In 2016, the NHL began experimenting with a virtual overlay on rink-side boards that allowed a single brand to appear on all of the boards in the Air Canada Centre at one time. Television viewers saw a single brand take over all the boards using digital technology. Though a pioneering moment for the NHL, the technology has been used for years by La Liga in Spain for ads during soccer games.

This system offers tremendous flexibility for the NHL, which has different marketing partnerships per region. For example, Canadian viewers may see ads from brands such as Tim Hortons and Canadian Tire, while American viewers see ads for Geico and DraftKings. Clubs can even sell to local or regional marketers. Another advantage is a brand can present dynamic messaging vs. a logo.

During the 2022-23 season, the NHL went all-in on digital board advertising, as it was implemented league-wide. While the process was far from seamless for viewers (many reported pucks and players disappearing during live broadcasts when the advertising layer took priority over the on-ice action) you can’t dismiss the potential of this change. NHL franchises are able to serve regional ads to their TV clientele, while national broadcasts can serve up their best real estate to high-value brands. The league wouldn’t have spent seven years and millions of dollars developing the technology if they thought there wasn’t a lot of money to be made in the long term.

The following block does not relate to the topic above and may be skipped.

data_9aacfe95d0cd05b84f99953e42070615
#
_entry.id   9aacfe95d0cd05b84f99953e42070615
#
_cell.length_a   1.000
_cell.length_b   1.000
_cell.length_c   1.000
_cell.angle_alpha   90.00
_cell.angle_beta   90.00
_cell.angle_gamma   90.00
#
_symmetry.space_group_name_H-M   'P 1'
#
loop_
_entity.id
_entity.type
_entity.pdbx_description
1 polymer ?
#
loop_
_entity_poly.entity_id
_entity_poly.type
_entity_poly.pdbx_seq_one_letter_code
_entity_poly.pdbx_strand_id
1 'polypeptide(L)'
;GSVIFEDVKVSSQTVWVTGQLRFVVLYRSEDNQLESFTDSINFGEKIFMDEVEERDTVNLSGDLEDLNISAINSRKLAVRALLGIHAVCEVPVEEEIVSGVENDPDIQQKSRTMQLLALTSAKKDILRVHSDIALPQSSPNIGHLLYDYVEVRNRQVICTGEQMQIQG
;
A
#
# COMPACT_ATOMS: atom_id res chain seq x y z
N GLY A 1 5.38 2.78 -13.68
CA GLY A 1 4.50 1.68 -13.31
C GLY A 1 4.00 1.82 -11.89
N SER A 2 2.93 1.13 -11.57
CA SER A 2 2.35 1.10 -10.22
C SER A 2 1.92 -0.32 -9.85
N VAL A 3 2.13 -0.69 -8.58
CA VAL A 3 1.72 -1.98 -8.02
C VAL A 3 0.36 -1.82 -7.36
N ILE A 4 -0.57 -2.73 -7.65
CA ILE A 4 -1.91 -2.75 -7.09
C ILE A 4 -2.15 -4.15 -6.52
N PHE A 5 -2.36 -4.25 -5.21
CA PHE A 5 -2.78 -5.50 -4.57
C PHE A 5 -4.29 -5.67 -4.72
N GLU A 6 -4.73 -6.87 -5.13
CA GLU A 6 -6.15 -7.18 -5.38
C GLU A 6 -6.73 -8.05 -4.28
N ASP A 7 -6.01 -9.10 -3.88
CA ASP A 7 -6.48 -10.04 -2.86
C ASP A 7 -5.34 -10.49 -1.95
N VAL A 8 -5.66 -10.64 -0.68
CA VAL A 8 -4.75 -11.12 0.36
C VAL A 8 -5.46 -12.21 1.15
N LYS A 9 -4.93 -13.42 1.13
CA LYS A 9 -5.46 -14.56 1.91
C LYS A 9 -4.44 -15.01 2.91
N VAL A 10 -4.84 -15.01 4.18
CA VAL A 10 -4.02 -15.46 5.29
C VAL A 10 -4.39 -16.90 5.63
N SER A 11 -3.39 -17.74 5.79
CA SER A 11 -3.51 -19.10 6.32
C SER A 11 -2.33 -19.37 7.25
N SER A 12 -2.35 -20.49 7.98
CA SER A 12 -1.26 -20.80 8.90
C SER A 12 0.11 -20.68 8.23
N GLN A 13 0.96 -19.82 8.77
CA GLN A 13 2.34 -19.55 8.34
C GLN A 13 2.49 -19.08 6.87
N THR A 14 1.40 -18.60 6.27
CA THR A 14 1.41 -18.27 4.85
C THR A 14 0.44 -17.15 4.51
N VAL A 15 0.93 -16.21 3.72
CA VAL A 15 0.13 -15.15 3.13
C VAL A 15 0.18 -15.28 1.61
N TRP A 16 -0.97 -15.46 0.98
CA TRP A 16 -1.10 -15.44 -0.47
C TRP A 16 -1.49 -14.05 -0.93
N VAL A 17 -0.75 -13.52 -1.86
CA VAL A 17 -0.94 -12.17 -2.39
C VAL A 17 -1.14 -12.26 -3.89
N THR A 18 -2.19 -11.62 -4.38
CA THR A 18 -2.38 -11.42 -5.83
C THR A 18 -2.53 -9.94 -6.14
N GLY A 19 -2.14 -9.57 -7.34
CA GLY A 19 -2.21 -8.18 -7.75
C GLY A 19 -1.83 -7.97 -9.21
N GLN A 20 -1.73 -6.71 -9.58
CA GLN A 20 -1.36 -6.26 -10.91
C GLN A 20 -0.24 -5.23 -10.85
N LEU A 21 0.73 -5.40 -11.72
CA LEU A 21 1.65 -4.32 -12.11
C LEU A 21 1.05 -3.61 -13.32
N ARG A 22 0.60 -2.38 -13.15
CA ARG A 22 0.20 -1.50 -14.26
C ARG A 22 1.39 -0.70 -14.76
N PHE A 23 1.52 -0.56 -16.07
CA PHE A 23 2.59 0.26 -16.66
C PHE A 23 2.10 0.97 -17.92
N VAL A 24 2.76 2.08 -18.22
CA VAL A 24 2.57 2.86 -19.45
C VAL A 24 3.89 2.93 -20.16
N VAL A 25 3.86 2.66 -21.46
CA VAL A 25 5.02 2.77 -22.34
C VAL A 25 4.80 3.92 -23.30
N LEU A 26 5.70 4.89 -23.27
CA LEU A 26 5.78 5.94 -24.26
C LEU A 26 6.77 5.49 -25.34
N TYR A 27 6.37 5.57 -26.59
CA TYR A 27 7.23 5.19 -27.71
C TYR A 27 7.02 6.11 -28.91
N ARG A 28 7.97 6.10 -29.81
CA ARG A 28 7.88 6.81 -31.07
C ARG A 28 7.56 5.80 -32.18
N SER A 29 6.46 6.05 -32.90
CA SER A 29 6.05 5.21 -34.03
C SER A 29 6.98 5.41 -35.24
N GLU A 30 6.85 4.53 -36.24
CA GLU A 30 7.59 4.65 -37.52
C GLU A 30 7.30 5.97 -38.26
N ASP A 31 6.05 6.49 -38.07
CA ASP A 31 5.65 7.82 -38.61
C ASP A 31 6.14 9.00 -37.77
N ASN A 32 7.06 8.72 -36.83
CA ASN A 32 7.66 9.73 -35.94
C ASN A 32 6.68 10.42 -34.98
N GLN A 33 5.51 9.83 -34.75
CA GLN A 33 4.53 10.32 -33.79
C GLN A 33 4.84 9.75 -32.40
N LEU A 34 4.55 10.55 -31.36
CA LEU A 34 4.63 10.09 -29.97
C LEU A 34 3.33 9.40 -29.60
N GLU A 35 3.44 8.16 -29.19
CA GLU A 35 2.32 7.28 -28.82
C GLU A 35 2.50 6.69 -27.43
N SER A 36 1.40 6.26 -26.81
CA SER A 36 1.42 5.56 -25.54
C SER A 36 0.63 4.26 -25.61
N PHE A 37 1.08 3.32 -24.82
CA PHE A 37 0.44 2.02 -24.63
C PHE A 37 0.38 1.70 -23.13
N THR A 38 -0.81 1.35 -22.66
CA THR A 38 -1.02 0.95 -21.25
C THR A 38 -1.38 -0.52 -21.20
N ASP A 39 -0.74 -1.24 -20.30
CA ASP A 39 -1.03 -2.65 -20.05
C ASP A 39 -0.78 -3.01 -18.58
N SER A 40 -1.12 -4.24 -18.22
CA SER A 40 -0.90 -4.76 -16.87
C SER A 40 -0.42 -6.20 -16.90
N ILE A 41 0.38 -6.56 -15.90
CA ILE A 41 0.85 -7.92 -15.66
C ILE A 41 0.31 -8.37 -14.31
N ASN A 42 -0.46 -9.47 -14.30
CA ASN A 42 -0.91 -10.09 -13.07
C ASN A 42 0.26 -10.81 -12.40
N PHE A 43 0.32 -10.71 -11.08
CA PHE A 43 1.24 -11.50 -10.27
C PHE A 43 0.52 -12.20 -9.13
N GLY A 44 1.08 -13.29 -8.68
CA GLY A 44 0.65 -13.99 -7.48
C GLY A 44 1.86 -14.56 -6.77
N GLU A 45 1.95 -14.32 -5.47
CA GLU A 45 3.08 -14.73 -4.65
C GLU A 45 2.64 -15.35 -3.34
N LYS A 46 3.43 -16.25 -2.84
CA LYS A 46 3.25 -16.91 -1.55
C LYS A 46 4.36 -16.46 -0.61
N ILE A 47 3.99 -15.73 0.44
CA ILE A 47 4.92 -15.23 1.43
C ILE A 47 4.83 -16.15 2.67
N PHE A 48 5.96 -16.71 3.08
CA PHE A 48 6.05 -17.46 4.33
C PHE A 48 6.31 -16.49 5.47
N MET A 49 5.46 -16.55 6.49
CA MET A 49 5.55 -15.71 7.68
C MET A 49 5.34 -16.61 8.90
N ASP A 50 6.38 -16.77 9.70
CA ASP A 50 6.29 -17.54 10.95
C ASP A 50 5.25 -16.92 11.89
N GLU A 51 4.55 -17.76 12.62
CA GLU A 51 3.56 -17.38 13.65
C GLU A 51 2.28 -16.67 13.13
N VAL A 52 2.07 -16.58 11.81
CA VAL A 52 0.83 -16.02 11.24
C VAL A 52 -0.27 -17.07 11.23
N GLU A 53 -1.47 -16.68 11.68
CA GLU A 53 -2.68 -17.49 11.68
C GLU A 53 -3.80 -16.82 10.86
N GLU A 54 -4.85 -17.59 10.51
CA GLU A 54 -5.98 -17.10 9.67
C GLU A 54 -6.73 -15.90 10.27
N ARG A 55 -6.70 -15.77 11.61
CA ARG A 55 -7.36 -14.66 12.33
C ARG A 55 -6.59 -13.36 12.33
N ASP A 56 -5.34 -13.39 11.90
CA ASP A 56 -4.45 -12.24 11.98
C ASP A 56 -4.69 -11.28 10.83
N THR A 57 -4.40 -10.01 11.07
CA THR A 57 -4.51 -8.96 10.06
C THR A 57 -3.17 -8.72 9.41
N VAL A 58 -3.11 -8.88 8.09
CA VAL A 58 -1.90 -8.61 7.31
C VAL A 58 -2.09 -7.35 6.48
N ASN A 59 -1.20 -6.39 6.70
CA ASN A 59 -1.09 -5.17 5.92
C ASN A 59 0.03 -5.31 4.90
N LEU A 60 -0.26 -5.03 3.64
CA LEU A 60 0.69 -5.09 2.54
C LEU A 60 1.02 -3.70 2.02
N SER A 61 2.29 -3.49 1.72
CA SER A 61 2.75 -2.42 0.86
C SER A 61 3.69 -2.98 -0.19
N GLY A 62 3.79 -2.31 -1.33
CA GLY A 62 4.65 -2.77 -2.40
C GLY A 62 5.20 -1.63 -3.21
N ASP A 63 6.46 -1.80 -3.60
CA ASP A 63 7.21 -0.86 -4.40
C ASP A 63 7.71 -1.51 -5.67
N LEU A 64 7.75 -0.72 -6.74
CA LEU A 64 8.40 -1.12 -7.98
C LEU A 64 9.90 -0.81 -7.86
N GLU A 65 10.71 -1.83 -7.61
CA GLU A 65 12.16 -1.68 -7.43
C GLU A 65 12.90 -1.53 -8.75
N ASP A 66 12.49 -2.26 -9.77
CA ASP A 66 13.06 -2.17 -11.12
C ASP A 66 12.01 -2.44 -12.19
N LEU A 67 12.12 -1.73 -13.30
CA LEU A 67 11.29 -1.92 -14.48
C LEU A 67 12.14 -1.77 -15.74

While this process is far from perfect, it’s improving every season. In fact, the NHL was nominated for a 2023 Sports Emmy thanks to their work on digitally enhanced dasher board advertising, and complaints about the technology have receded as it becomes league standard. In a few years, no one will remember the old ways of static advertising along the boards.

On-Ice Advertising

At Frozenfaceoff.net, you can see an archive of many NHL teams’ rinks and their advertisements throughout history. While this isn’t a complete listing of every arena, it offers a fun look at how the ice and boards looked at different times and with different logos.

Rink Board Advertising at the 2015 ASG
Advertising at the 2015 All-Star Game. (Frozenfeacoff.net)

On-ice advertising is also relatively new to the NHL. While all teams featured ads on their boards by the end of the 1980s, ads didn’t start spilling onto the ice surface until the 1990s. While they are now featured in the neutral zone of every NHL arena, the league has conservative in comparison to elsewhere in the world.